More than 1,000 starfish wash up on South Carolina beaches
FRIPP ISLAND, S.C. (AP) — Shannon Turbeville was walking the beach on Fripp Island on a Sunday evening when she stumbled upon a not-so-typical sight — more than 1,000 starfish cluttered the sand.
"Everywhere we went, there were clusters of them," she told the Island Packet- Beaufort Gazette on Tuesday.
Starfish making comeback after syndrome killed millions
NEWPORT BEACH, Calif. (AP) — Starfish are making a comeback on the West Coast, four years after a mysterious syndrome killed millions of them.
From 2013 to 2014, Sea Star Wasting Syndrome hit sea stars from British Columbia to Mexico. The starfish would develop lesions and then disintegrate, their arms turning into blobs of goo.
The cause is unclear but researchers say it may be a virus.
It’s a simple story, told twice and more. A young girl, walking along the beach discovers many starfish washed ashore. She picks one up and throws it back. She does it again and then, again. As she does, a man walks by and notices her. He says, “young lady, what are you doing?”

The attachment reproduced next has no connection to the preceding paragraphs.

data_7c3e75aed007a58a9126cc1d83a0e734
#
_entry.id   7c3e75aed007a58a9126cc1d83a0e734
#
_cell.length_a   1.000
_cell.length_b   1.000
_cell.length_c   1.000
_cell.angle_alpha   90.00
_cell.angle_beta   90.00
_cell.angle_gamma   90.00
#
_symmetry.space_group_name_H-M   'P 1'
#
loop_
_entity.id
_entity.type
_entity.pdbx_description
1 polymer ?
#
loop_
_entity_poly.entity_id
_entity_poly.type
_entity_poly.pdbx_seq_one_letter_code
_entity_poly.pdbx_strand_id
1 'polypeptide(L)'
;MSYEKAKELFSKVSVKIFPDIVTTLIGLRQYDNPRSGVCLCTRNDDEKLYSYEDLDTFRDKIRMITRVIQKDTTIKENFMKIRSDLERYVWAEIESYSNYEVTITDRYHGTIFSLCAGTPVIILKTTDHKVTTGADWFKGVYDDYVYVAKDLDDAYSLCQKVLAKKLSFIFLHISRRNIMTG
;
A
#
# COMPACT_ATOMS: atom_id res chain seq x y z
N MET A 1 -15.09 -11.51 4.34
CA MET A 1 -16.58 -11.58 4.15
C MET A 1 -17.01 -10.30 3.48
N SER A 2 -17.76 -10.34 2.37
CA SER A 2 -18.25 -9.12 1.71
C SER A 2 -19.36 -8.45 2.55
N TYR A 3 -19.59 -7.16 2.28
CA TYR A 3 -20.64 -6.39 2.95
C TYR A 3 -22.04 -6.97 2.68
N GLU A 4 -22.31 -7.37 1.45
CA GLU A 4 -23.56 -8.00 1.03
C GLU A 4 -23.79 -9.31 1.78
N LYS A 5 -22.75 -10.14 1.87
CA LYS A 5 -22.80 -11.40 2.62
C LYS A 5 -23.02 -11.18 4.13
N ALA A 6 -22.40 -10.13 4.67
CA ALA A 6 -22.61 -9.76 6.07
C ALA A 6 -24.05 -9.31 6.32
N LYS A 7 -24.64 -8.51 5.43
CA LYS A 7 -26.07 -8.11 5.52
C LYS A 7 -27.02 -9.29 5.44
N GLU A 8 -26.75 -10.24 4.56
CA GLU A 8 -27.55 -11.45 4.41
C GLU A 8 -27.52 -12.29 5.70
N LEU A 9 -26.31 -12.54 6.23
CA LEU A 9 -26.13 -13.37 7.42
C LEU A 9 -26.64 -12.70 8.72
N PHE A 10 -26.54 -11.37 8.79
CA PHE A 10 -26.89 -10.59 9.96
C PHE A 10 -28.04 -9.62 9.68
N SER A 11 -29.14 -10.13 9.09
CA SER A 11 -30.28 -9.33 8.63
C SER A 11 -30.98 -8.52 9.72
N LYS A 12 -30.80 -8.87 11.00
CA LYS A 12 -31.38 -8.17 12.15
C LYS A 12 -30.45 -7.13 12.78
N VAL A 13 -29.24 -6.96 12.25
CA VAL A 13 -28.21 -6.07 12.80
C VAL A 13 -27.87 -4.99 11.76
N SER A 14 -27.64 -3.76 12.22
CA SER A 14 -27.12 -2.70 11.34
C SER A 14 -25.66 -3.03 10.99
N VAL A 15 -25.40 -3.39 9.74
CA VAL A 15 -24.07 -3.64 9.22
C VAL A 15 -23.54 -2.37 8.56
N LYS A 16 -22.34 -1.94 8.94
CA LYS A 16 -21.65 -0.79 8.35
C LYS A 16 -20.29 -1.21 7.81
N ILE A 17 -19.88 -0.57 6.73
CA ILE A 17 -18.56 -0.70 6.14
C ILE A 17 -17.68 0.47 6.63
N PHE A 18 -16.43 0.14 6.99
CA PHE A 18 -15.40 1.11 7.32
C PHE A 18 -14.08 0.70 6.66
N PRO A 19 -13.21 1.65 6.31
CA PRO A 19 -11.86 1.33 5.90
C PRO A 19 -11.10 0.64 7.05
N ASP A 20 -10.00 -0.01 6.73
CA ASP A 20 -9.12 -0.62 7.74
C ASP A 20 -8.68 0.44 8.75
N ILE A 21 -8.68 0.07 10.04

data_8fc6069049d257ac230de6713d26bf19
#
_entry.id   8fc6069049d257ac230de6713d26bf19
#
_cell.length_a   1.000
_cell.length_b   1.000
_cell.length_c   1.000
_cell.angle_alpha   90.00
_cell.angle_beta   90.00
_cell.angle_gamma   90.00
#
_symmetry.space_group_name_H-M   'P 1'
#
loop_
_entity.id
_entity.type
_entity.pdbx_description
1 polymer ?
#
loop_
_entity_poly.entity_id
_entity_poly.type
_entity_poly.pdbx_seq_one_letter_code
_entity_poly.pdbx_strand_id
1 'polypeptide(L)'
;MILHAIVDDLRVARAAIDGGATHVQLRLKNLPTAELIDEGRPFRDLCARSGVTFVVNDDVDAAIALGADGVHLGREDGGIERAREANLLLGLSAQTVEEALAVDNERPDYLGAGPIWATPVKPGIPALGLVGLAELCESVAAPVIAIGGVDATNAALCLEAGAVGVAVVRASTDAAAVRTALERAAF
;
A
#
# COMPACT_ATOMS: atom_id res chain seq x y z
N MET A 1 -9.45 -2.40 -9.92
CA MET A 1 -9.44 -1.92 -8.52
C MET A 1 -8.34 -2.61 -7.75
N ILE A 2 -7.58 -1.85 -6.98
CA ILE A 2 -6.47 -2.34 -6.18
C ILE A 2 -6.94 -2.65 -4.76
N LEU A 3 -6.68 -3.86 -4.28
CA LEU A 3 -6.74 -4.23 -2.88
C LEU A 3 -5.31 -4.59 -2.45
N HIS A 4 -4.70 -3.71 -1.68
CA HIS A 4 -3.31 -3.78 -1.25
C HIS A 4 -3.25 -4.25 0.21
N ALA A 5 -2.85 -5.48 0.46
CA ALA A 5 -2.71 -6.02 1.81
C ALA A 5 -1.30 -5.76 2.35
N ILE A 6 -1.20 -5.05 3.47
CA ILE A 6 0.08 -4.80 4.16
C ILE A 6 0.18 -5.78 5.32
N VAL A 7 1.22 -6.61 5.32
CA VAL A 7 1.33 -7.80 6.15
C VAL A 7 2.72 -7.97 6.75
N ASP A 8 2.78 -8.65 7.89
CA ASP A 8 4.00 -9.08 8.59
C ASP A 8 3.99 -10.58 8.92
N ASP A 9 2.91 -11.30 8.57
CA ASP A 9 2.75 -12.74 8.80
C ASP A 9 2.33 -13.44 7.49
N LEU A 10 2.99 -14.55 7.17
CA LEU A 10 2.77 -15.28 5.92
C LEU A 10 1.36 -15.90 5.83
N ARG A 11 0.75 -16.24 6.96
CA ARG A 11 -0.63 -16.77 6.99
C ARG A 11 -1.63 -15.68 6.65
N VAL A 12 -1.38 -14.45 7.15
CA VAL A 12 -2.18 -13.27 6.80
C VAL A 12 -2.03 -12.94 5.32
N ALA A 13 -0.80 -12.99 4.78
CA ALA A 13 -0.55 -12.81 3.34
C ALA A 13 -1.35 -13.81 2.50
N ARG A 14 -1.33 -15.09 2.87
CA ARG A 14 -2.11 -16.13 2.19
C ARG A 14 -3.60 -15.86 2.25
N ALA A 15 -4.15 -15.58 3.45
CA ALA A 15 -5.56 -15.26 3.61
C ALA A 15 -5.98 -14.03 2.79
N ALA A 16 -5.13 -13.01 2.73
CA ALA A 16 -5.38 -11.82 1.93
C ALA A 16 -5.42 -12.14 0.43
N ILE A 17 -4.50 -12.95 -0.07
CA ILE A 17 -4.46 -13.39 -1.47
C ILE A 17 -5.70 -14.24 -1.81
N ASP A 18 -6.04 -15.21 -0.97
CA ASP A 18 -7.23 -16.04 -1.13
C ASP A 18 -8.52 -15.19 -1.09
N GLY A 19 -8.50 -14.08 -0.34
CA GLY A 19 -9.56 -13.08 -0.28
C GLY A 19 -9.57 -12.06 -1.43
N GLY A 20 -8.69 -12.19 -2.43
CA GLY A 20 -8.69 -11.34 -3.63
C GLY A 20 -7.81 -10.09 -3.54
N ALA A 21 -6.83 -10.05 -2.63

She replies, “I am tossing these starfish back into the ocean.”
He ponders and says, “my dear girl, there are so many. You will never make a difference.”
MYRTLE BEACH, S.C. (AP) — The starfish is inescapable.
He grins, from behind thick-rimmed sunglasses, down to visitors as they enter Ocean Lakes Family Campground. He poses with them, thumb in the air, for photos. His likeness and his name — Sandy — adorn numerous, distinctly un-camp-like amenities: the shops and laundromat in the town center and the miniature clock tower across from it; and the 350-gallon bucket inside the water park that soaks squealing children below.
Pocatello doctor helps build homes for families displaced by Nepal earthquake
POCATELLO — Dr. Kert Howard knows his hand in building houses for two families in Nepal won’t solve the overall crisis in a region still picking itself up after a disastrous earthquake in April 2015.
But the Pocatello-based ankle and foot surgeon points to a metaphor that illustrates why aid — even for a few people in a sea of many — can make an impact.